Tuesday, December 22, 2009

Science Funding

I’m a scientist by training, a physicist in fact, the one science to rule them all, as some (well physicists anyway) might call it.

The last week has seen a couple of stories relating to science funding that I’ve found very disappointing. Firstly there was news that specifically physics funding would be cut by at least £115m resulting in cancellations in the area of astronomy and nuclear and particle physics as well as a 25% cut in the grants available for fellowships and PhDs.

Some of the largest cuts appear to be in Nuclear physics, where a 52% cut in funding is going to force our physicsts to withdraw from major international projects (no doubt including the ITER replacement for JET, the next generation nuclear fusion reactor experiments, and leave us with a lack of trained nuclear physcists despite promises to build new fission reactors for energy.

Cutting phsyics funding is like stopping the heart of science, physics provides us with an understanding of the underlying principles of every other science. Yes much of it lacks a real world application, but the equipment and technology developed by projects such as the Large Hadron Collider (LHC) and other physics programmes often make a real difference to society and technology. However there is also a lot of physics like the area of nuclear physics that is vital to the world’s future energy security, or like the area of quantum mechanics vital to the future development of computing technology.

But it’s not just been scientific funding cuts, the way university research is funded is also changing. The government is about to introduce something called the Research Excellence Framework, whereby a quarter of all research funding will depend on the social, public policy, cultural and quality of life” impact of their research. This is ridiculous, scientific research is scientific research, there are thousands of examples of discoveries that occurred in research that wasn’t looking to improve humanity’s lot, just to improve it’s knowledge.

This kind of policy will just lead to an increase in funding for social sciences, research that support government policy, or to an entirely new focused area. It will no doubt also lead to a large number of people forcing their scientific research to be related to climate change (I’m interested in the mating habits of butterflies say, so I title my research proposal the affects of a changing climate on the mating habits of butterflies), the current “hot topic” in science.

It is perhaps telling of Gordon Brown’s interest in science that it was only in February of this year when he delivered his first speech in relation to it and apparently stated “The downturn is no time to slow down our investment in science but to build more vigorously for the future.” A great soundbite, but it hardly seems to have been backed up by action.

The problem is that modern science isn’t cheap and it isn’t easy to understand. ITER for example will cost at least 5 billion euros but will lead to an entirely new and potentially clean way of generating energy. It’s efficency will make wind, solar and other green sources look pathetic, it is after all the same energy source that powers the sun that creates wind and solar energy in the first place. We’ve spent billions to bail out banks and to try to stop climate change, why aren’t we investing money into projects like this and other pure scientific research that could, and in fact will, produce the technologies of tomorrow.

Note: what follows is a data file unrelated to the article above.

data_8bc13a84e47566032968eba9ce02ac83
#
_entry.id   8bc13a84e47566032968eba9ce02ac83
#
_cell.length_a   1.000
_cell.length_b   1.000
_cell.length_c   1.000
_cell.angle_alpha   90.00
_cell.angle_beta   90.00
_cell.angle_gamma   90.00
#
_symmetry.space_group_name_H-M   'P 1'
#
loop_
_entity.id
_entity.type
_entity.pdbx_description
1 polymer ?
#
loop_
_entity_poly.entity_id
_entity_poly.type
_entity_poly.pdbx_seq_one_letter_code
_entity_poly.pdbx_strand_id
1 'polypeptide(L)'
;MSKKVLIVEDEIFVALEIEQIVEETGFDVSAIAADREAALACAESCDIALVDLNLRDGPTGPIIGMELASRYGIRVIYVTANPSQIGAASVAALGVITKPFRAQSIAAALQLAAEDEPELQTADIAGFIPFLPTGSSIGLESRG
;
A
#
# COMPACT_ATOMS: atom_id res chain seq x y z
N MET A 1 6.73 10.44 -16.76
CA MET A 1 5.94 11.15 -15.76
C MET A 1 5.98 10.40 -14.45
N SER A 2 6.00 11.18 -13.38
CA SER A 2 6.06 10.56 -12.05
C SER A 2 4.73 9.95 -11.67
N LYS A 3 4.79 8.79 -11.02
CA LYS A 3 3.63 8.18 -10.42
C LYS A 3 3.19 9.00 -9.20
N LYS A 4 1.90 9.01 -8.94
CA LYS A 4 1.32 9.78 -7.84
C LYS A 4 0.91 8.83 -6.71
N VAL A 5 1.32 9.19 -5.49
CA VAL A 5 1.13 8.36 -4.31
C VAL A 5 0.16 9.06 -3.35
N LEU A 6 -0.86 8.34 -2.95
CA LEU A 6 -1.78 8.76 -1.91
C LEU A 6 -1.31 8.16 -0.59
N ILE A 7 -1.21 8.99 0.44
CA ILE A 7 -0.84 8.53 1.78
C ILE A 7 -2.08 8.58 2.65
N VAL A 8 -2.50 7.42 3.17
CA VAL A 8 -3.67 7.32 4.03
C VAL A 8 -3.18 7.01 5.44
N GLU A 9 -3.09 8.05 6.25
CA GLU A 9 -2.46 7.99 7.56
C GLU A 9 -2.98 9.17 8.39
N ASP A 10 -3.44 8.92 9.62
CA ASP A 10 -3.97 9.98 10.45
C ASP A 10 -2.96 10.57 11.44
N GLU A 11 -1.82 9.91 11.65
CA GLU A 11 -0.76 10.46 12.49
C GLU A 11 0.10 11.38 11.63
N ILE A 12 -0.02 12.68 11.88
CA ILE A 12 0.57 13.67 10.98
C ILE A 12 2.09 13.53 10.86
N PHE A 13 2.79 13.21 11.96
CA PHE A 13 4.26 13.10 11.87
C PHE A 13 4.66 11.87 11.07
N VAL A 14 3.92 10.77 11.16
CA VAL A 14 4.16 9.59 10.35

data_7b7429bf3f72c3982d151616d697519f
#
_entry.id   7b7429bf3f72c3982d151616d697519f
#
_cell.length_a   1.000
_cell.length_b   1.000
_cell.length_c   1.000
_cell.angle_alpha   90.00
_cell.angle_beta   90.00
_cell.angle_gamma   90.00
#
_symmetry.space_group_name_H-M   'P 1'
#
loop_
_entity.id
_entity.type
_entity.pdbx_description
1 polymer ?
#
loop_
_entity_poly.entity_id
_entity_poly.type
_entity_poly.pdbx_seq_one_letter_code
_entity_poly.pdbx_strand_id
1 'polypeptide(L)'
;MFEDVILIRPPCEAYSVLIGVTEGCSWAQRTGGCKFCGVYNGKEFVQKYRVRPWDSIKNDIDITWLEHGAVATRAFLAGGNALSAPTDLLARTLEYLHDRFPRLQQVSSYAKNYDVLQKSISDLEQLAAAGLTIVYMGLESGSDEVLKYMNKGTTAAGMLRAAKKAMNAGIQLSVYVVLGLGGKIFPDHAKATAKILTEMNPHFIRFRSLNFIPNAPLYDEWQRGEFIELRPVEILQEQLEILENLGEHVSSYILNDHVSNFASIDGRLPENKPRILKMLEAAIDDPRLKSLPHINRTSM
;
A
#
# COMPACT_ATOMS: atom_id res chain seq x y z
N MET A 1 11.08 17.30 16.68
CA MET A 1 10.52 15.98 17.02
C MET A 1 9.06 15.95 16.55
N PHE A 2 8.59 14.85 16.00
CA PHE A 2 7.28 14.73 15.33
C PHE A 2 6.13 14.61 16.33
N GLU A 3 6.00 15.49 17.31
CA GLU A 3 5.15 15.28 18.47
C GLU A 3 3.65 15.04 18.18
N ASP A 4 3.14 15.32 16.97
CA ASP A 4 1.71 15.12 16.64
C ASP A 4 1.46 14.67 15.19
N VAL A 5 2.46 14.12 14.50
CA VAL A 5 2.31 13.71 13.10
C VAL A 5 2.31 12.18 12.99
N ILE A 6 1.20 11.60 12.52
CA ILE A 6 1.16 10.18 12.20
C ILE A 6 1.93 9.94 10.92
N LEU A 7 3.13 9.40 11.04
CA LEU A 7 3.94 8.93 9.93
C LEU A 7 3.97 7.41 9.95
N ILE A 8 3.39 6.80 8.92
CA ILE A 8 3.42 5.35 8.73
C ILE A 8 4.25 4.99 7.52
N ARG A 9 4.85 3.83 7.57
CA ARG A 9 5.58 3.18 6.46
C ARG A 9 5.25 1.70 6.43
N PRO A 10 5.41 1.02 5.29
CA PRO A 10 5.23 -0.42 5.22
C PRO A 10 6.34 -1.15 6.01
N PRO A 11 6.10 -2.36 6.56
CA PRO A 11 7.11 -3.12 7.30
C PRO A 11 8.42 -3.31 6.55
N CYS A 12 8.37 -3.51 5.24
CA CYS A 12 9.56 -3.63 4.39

Or look at the work of particle physicists at the Large Hadron Collider (LHC) in Cern, ground breaking work that has been reduced to a search for the “God Particle” or if you believe some people an experiment that will create a black hole that will destroy the universe. The general public, and indeed politicians can’t understand science so can’t see the value in it. Even the current Minister of State for Science and Innovation isn’t a scientist he has a PhD in robotics and a degree in production engineering. His previous company may have manufactured vaccines, but at the end of the day he’s an engineer not a pure scientist.

In all I think science is being severely short changed by both the funding cuts and the change in funding priorities. In reality the cost of our science funding is tiny, the physics research funding programme is 2.4 billion pounds over 5 years, so £480 million a year. To put that in perspective Tesco’s profits last year were £3billion, Tesco made more  profit  in one year than we will spend on science in five. In fact Tesco’s sales topped £1 billion a week, so more money went through its tills in 3 weeks than we will spend on physics in five years. Or you can look at it this way as a nation will have spent more money on groceries in one super market by January 3rd than we will be spending on physics in the whole year.

That truly is a terrifying statistic, but perhaps it shows where scientific funding will end up under this government, the purview purely of companies or wealthy patrons, research that is aimed at achieving a goal or objective, the end of pure research.

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